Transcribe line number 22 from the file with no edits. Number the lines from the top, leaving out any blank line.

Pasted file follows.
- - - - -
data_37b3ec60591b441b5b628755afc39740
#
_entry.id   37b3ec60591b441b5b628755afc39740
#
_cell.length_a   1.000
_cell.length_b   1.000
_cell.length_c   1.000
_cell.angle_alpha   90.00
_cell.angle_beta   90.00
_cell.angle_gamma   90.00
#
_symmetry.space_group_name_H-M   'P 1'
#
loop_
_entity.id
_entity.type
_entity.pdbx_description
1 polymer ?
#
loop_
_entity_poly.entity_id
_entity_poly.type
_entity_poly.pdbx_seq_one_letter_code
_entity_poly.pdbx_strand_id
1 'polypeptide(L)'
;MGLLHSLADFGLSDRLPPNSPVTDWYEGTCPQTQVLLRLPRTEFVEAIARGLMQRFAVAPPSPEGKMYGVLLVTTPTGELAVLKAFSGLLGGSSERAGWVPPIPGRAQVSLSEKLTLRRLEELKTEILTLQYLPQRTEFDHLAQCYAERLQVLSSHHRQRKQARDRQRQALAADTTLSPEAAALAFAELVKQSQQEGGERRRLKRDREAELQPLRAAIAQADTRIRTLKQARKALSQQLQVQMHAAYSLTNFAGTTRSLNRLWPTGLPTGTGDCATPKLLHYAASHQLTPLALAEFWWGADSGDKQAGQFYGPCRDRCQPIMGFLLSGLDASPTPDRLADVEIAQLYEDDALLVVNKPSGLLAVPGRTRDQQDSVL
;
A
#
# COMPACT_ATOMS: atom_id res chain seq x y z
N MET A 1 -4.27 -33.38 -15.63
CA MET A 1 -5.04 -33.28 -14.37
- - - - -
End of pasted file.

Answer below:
_entity_poly.type